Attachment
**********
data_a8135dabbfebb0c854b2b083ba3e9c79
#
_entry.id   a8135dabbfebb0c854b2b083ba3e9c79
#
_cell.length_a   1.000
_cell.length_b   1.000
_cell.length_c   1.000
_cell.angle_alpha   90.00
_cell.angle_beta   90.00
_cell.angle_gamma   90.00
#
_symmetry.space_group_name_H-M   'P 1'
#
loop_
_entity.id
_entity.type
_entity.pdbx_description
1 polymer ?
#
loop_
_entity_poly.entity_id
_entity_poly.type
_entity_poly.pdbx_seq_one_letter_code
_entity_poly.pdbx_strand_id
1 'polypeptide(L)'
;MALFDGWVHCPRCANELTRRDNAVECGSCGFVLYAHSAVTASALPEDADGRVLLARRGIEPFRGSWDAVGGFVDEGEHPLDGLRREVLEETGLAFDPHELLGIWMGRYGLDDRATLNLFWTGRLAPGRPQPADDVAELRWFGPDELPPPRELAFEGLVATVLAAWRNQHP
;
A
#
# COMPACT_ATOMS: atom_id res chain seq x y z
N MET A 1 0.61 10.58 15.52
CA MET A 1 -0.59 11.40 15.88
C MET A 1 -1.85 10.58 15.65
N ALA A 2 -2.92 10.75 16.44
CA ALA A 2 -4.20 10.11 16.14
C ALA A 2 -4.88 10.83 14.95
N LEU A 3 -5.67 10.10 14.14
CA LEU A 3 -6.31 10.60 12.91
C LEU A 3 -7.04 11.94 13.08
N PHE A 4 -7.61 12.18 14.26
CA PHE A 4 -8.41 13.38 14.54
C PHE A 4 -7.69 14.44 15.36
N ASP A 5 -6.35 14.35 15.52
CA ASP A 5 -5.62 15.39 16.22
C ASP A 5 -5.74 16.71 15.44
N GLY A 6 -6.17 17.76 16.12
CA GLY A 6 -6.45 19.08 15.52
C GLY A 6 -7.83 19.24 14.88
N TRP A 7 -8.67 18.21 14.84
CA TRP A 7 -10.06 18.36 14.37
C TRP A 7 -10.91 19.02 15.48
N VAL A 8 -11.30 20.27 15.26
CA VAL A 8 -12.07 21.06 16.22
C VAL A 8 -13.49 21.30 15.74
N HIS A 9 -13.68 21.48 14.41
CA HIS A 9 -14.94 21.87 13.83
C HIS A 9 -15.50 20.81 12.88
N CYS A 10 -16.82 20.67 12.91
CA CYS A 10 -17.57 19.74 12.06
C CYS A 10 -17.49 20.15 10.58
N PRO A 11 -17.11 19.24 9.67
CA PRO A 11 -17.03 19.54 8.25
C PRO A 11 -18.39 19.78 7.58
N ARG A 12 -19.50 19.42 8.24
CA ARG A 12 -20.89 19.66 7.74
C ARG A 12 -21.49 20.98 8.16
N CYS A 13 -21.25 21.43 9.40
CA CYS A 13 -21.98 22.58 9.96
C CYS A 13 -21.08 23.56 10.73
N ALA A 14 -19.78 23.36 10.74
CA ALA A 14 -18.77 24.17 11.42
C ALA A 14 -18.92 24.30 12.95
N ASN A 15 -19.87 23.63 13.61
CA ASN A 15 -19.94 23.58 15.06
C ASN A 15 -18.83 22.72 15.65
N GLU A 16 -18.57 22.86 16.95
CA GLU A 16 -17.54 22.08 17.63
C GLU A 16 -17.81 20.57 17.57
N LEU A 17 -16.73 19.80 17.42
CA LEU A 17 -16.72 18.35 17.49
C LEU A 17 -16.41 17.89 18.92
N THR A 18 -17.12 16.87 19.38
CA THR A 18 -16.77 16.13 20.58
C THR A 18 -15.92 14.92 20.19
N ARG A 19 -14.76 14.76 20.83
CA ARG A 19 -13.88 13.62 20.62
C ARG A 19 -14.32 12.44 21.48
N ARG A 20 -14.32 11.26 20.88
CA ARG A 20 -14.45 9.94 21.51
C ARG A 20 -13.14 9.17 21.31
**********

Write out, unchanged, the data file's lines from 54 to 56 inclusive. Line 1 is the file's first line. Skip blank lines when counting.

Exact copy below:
C VAL A 8 -13.49 21.30 15.74
N HIS A 9 -13.68 21.48 14.41
CA HIS A 9 -14.94 21.87 13.83